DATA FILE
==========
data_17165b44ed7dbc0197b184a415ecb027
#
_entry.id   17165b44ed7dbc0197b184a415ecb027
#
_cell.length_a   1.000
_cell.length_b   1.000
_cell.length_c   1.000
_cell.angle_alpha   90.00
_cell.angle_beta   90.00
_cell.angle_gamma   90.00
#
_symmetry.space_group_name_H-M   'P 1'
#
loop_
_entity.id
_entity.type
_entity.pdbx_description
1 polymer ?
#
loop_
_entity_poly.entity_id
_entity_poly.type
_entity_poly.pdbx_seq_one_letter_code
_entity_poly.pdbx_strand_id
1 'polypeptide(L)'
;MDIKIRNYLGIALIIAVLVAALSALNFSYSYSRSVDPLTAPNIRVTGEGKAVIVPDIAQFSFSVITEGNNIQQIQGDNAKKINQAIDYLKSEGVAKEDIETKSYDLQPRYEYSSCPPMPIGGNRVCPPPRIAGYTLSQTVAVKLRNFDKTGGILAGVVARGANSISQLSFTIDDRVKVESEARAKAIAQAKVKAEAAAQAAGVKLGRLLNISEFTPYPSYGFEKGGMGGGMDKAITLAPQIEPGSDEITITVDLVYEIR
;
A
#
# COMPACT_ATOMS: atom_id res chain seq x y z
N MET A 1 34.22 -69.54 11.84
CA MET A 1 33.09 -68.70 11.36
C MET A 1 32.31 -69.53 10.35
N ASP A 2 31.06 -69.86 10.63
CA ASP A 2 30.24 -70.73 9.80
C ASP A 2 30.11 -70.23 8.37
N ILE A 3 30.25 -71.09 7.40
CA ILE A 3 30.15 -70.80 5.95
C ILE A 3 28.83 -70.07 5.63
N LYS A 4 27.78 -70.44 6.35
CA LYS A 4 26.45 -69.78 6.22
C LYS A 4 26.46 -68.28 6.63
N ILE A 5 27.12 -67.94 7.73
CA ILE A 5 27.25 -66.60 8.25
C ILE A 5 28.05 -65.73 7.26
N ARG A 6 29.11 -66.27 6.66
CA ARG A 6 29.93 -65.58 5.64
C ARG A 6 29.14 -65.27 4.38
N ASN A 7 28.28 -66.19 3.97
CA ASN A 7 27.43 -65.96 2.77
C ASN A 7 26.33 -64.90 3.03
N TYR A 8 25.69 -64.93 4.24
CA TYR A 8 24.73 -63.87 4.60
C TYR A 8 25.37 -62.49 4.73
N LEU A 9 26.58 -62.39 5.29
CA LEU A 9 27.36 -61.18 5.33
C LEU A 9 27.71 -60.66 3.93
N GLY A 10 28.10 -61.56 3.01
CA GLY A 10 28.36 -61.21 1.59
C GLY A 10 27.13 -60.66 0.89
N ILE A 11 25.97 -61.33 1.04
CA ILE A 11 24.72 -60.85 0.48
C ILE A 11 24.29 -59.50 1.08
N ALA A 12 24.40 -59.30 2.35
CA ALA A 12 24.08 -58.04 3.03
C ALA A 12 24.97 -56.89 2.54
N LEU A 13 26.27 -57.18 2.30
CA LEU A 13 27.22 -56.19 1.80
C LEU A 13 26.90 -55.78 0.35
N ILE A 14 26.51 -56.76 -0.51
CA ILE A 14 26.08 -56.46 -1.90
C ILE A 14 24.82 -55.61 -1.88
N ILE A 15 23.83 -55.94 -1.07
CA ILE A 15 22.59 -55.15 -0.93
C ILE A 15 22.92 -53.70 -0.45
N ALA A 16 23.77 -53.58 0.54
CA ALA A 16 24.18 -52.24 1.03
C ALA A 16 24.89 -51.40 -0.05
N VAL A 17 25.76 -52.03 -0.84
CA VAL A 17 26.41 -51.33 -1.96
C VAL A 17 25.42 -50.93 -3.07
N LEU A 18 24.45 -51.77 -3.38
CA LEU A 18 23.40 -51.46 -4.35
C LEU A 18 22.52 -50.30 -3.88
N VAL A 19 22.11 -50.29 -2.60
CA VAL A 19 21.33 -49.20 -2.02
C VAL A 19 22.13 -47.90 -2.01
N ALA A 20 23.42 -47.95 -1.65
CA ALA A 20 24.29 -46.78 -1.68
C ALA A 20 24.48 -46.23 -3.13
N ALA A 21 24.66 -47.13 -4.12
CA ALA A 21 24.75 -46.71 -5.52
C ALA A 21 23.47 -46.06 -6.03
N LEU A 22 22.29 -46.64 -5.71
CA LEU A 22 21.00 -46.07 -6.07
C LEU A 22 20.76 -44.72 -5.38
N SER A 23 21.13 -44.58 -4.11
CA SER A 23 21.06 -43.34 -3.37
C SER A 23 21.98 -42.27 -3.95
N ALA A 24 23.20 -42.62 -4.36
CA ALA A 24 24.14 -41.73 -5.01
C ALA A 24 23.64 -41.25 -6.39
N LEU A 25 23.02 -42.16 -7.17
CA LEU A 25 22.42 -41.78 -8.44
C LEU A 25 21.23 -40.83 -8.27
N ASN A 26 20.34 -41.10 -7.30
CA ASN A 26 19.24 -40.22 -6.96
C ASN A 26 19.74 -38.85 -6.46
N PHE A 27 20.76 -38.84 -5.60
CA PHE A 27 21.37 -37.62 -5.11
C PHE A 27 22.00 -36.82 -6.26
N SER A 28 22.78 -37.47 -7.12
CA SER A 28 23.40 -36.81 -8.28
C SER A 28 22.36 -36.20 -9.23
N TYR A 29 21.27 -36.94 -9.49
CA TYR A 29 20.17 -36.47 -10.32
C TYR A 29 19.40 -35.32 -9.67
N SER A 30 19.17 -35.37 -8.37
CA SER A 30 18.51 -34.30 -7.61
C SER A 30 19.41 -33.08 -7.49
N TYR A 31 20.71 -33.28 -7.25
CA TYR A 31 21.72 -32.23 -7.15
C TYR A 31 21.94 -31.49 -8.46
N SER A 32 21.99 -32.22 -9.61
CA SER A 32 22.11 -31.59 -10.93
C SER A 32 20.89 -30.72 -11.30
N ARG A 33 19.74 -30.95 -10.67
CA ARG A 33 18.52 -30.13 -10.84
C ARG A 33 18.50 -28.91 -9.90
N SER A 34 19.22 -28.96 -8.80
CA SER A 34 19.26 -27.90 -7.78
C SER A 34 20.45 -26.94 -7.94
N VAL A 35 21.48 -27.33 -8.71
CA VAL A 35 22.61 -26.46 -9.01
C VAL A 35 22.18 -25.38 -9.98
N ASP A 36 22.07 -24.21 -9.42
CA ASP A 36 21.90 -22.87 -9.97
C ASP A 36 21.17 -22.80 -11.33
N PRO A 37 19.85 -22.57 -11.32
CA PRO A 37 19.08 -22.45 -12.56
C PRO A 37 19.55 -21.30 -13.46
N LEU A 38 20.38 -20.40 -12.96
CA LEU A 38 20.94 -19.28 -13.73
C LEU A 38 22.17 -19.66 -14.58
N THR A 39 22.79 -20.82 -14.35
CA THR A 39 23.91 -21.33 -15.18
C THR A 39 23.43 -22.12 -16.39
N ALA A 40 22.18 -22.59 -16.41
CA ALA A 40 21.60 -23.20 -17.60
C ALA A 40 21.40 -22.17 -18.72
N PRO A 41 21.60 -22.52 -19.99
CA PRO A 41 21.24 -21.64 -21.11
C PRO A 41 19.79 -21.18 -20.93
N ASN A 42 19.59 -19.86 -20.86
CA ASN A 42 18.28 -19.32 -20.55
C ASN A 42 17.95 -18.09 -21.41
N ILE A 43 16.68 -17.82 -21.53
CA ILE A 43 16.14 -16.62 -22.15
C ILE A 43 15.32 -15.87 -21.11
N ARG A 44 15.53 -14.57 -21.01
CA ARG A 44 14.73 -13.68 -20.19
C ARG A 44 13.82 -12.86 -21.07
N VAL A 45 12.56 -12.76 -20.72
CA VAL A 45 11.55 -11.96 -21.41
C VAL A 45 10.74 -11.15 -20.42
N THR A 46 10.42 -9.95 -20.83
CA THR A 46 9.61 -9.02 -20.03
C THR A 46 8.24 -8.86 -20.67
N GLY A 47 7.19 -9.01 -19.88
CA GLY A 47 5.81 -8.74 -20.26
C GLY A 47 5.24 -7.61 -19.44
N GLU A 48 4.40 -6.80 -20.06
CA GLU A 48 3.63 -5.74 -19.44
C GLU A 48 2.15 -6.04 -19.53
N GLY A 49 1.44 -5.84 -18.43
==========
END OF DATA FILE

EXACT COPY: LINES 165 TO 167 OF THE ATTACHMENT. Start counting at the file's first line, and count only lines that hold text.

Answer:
C VAL A 45 10.74 -11.15 -20.42
N THR A 46 10.42 -9.95 -20.83
CA THR A 46 9.61 -9.02 -20.03